Hilary Clinton came to Southern New Hampshire University (SNHU) Thursday Dec. 3, the appearance was part of the university’s Women’s Economic Opportunity Summit.
The second floor of the Dining Center was filled with secret service and extra security as the Democratic candidate arrived. The line for the event circled out of the Dining Center all the way to the Library Learning Commons.
The event’s crowd neared 600 as Clinton came to the stage with Donna Soucy, NH Senator from Manchester and SNHU’s MaryAnn Manoogian, Executive Director of the Center for Women’s Business Advancement.
The event was opened by SNHU Provost Patty Lynott who introduced the women speaking on the panel.
The Summit’s topic was women’s economic opportunity, but the speech given by Clinton to the audience was not limited only to opportunity, but change for the future. Clinton mentioned raising the country’s minimum wage, instituting paid family leave, and making it so that it was easier for community banks to lend to small businesses as an economic plan that helped both genders and the economy as a whole.
Clinton stated in her speech, “I want to be the small business President and I mean it.”
She went on to speak about women’s economic opportunity stating, “When women are strong, families are strong and when families are strong, America is strong.”
Clinton’s speech to the crowd was derailed from the topic of women to focus on the instance of gun violence that had happened in San Bernadino, California the day before. Clinton made a call for stricter gun control in America.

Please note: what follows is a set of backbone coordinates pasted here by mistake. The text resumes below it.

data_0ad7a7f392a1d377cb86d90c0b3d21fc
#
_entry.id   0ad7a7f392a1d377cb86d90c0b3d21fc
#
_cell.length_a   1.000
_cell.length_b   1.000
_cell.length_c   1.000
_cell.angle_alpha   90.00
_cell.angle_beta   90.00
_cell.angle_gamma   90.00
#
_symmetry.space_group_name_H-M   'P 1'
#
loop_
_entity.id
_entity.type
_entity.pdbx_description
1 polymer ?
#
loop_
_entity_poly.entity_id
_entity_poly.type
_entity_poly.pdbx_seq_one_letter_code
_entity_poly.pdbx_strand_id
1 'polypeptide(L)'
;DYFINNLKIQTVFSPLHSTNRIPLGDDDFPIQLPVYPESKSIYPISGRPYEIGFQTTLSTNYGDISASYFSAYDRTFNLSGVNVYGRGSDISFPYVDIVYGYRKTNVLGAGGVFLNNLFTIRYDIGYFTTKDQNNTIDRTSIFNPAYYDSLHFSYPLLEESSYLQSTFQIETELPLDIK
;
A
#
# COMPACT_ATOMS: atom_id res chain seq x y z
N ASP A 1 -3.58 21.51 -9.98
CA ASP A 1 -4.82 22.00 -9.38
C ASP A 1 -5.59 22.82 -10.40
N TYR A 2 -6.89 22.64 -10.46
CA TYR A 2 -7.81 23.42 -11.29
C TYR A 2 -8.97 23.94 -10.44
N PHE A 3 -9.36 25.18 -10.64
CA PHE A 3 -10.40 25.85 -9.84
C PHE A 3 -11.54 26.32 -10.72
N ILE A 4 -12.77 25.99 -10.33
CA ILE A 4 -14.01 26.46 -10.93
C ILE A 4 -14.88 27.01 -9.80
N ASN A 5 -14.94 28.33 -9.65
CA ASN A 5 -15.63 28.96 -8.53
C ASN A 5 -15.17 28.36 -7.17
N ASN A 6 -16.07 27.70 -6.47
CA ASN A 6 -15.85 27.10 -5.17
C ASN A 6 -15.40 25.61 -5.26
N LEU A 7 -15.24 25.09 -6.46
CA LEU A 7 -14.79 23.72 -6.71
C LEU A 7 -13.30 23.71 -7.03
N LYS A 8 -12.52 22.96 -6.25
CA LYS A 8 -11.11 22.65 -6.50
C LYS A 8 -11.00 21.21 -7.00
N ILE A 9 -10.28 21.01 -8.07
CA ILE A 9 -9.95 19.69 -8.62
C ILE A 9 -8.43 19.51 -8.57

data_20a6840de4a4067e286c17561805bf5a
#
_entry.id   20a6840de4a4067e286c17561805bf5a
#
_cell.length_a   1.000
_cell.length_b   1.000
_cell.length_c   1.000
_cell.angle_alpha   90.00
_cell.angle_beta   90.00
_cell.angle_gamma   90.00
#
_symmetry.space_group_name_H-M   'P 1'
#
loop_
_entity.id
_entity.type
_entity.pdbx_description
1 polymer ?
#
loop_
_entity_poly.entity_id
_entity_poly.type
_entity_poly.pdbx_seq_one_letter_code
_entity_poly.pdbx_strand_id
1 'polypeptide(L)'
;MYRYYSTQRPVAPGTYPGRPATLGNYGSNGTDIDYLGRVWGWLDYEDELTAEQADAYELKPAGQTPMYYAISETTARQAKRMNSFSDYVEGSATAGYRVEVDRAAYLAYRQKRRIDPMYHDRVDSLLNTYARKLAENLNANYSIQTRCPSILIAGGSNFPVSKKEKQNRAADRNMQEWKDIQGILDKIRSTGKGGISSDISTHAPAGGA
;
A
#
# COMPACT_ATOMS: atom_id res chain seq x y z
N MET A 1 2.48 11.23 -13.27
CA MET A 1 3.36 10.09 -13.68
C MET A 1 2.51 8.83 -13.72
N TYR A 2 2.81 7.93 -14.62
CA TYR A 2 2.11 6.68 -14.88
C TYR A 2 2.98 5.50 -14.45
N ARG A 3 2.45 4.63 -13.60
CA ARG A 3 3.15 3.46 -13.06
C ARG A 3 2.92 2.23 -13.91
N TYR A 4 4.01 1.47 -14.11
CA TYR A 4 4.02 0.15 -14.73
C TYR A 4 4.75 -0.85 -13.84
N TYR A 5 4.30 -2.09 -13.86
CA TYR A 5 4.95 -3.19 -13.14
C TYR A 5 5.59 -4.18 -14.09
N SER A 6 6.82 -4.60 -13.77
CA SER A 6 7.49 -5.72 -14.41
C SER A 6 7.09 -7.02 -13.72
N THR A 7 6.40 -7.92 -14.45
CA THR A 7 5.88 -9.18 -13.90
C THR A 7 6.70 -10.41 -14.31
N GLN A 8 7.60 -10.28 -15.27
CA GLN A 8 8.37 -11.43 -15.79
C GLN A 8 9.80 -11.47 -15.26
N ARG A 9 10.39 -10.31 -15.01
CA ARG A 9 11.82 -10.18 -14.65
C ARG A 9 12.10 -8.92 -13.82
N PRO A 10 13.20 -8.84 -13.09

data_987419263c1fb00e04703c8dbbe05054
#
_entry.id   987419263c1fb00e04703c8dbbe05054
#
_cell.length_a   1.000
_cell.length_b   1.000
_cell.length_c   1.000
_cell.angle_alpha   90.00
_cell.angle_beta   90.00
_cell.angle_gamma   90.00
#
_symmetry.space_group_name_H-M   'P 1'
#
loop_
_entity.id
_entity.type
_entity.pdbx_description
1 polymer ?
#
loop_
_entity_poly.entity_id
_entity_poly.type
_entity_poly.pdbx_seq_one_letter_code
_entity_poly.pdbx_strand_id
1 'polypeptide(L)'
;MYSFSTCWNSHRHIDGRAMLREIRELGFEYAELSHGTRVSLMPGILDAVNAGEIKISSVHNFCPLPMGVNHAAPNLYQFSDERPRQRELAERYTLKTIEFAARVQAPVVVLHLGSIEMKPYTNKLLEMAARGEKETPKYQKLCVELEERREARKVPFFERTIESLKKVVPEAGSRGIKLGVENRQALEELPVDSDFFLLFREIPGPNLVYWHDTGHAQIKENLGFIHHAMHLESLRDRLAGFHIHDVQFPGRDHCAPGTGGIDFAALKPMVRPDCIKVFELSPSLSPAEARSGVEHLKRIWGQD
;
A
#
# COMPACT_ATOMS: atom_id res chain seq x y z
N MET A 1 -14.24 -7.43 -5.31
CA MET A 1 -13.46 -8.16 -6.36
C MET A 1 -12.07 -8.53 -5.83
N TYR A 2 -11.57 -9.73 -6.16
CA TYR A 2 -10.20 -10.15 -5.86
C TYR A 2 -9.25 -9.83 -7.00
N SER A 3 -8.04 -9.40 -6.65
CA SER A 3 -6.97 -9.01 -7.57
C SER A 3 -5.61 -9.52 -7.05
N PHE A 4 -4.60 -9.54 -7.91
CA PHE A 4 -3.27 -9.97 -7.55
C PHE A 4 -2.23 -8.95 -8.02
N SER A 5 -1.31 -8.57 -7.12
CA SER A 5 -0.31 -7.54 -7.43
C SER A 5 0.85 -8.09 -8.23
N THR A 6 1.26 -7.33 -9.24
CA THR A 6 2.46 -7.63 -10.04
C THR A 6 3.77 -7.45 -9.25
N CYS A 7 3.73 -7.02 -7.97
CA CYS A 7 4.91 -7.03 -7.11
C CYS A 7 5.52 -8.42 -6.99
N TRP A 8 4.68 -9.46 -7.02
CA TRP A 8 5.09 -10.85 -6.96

Clinton commented, “If you’re too dangerous to fly in America, you are too dangerous to buy a gun in America. How can anyone of good conscious disagree with that?”
When the discussion was opened up for questions, there was another change in topic. The final question from the audience, asked by Khaleel Shreet, a Syrian student at SNHU, asked Clinton what she thought of Syrian President Bashar al-Assad, the revolution and conflict that has affected Syria in past years.
Clinton responded to Shreet’s question by saying that she didn’t see a military solution to the Syrian crisis, and that this solution must involve the removal of President Assad.
“We can’t say we’re going to only focus on Assad or only focus on ISIS. We have two very serious problems that are most significantly causing such death and destruction for the Syrian people, but now even beyond Syria.”